Does anyone no if you can get acupuncture on the nhs for nerve pain thanx

With a problem like nerve pain there might just be an outside chance that you might qualify for some sessions at your local NHS Pain Clinic.

The provision of acupuncture within the NHS and free at point of delivery is not that good. Very few of our members now have contracts to provide a service with the current pressure on funding, and while a number of doctors may choose to offer some treatment, the majority of treatment available comes from physios who tend to use it within their scope of practice. The catch is that i someone chooses to offer treatment they have to have a good evidence base and the treatment has to fall within their scope of practice. In both cases this might lessen your chance of finding treatment locally with either a physio or doctor. You could, though, ask your GP for a referral in case he or she does know someone who could help.

Most areas have pain clinics, though, and these very often use acupuncture for chronic pain management. There is a relatively solid evidence base for acupuncture as a tool for pain relief, and if you can get a referral this might be one of the options you are offered. However, there does tend to be a limit to the number of sessions you will be offered, so it may not prove a long term solution.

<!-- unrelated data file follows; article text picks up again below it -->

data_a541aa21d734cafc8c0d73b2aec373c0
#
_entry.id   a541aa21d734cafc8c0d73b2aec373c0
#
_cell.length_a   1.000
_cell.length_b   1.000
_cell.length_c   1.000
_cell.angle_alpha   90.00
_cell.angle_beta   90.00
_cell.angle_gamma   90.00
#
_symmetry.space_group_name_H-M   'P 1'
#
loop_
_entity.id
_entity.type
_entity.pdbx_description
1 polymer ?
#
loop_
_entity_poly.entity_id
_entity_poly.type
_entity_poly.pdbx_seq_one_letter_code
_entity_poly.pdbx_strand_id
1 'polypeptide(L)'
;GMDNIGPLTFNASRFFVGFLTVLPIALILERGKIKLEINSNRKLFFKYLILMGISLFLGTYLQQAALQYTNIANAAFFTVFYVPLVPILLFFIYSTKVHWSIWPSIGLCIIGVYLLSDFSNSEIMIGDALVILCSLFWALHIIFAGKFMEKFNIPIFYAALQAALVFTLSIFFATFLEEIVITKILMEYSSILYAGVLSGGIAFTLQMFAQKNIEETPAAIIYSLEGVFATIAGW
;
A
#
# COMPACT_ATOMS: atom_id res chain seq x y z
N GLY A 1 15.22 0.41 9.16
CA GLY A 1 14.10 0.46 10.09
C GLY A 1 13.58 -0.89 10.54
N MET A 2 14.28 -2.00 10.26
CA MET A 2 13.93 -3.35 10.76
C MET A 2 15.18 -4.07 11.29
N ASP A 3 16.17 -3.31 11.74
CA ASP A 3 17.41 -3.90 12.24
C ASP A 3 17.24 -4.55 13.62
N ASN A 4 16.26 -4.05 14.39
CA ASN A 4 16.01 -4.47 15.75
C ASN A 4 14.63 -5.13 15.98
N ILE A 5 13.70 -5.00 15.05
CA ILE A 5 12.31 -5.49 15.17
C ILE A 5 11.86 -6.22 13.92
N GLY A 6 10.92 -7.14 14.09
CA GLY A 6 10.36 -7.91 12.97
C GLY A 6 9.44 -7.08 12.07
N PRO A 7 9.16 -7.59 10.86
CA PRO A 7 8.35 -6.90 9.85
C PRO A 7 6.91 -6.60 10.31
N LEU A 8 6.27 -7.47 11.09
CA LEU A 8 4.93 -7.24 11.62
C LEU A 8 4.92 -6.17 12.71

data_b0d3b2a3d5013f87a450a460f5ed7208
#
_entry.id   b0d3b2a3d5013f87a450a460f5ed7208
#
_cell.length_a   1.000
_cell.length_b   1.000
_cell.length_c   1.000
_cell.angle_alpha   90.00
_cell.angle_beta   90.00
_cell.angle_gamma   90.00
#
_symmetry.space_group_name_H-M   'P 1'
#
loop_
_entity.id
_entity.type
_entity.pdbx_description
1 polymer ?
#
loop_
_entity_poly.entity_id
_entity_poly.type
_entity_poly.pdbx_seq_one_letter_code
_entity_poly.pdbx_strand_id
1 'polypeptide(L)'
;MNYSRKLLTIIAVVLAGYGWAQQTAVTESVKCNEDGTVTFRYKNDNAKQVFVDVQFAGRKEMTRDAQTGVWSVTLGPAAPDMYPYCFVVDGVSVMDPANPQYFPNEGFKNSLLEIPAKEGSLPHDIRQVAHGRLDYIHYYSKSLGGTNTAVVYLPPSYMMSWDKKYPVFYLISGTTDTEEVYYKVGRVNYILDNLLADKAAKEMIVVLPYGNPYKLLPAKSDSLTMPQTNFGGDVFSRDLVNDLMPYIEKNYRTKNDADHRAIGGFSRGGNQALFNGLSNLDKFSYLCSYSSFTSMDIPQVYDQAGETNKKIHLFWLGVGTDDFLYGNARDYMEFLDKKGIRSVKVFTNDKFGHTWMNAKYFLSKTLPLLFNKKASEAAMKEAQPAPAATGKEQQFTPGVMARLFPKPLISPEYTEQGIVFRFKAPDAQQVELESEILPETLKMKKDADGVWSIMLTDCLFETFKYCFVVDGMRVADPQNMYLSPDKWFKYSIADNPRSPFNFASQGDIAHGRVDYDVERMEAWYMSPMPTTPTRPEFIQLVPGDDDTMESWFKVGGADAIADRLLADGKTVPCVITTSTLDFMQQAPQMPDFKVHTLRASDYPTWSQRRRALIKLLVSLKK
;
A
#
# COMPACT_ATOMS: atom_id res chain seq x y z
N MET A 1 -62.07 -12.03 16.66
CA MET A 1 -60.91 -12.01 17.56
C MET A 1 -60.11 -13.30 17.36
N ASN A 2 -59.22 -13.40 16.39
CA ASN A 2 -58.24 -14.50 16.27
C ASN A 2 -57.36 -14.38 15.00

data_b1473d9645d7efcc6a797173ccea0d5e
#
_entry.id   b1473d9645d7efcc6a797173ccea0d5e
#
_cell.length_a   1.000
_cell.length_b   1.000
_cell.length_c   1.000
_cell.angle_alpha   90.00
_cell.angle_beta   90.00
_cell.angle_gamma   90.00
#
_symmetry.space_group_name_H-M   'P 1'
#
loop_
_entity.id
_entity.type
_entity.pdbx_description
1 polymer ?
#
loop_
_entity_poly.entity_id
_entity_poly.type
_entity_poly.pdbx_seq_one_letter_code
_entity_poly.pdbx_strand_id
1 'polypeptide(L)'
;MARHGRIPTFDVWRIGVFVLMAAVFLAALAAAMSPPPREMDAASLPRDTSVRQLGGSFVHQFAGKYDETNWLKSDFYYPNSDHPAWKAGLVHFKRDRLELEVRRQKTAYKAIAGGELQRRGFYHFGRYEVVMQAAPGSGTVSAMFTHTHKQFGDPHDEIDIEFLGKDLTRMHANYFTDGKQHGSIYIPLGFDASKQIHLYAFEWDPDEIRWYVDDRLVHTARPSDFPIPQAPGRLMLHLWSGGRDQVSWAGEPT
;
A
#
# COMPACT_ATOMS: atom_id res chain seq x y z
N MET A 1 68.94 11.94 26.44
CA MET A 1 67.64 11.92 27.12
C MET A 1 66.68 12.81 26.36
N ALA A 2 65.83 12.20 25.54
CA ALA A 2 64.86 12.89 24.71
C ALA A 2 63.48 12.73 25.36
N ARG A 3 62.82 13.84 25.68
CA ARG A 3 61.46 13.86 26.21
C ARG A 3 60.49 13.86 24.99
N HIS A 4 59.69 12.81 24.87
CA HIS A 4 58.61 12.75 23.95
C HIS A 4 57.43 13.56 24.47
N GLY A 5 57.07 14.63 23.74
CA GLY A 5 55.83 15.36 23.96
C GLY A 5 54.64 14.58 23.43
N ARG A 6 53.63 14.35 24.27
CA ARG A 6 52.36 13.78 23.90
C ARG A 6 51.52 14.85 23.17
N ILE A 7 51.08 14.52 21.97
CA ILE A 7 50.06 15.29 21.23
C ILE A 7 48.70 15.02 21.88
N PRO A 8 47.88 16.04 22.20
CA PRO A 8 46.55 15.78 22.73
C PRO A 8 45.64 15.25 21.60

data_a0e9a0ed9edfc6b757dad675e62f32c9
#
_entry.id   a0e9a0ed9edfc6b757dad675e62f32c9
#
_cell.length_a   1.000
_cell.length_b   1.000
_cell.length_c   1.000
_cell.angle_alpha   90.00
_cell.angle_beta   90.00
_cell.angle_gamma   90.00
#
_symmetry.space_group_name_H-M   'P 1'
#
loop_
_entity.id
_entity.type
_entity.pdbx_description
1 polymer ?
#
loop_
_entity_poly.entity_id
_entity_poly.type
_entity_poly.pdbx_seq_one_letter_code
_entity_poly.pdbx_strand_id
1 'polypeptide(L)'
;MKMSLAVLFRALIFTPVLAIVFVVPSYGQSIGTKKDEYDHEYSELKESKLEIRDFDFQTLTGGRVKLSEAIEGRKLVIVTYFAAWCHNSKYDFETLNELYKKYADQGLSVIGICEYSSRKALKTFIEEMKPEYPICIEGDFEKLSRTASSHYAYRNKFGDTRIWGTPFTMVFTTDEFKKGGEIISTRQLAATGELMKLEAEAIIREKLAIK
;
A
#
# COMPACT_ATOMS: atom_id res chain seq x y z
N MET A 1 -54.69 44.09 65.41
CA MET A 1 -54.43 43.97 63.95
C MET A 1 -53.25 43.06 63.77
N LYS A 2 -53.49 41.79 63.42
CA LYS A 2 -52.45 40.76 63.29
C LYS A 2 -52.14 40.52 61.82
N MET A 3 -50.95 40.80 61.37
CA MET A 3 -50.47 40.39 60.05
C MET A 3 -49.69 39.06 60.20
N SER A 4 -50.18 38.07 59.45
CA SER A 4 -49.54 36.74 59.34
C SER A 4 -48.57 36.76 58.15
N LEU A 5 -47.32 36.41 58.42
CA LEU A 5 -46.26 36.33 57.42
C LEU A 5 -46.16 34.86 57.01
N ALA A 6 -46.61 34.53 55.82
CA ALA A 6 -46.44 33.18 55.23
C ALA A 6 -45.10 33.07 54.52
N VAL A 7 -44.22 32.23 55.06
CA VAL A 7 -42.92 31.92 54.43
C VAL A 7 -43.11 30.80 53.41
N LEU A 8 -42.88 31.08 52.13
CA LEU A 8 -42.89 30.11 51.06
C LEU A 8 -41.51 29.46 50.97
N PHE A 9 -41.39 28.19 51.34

It always pays to ask around our members for any info they have about other ways of getting affordable treatment. Most of us are prepared to reduce fees if there is a good case, although we tend not to advertise this fact because we end up with a great deal of bargaining by people who can usually well afford to pay but would like to strike a deal. Another option would be to see if there is a multi-bed facility in your area. Some members are offering treatments in a group setting a much lower rates, and details of these can be found on

Perhaps the best first steep, though, would be to talk to a local BAcC member to see whether the nerve pain you have is suitable for treatment. Most are, but some aren't, and it would be useful to know if it is worth pursuing something. Most of our colleagues are happy to give up a little time without charge to discuss treatment with prospective patients, and this might be a useful strategy for finding out if treatment is worth going after and whether they know of someone locally who may be able to help.

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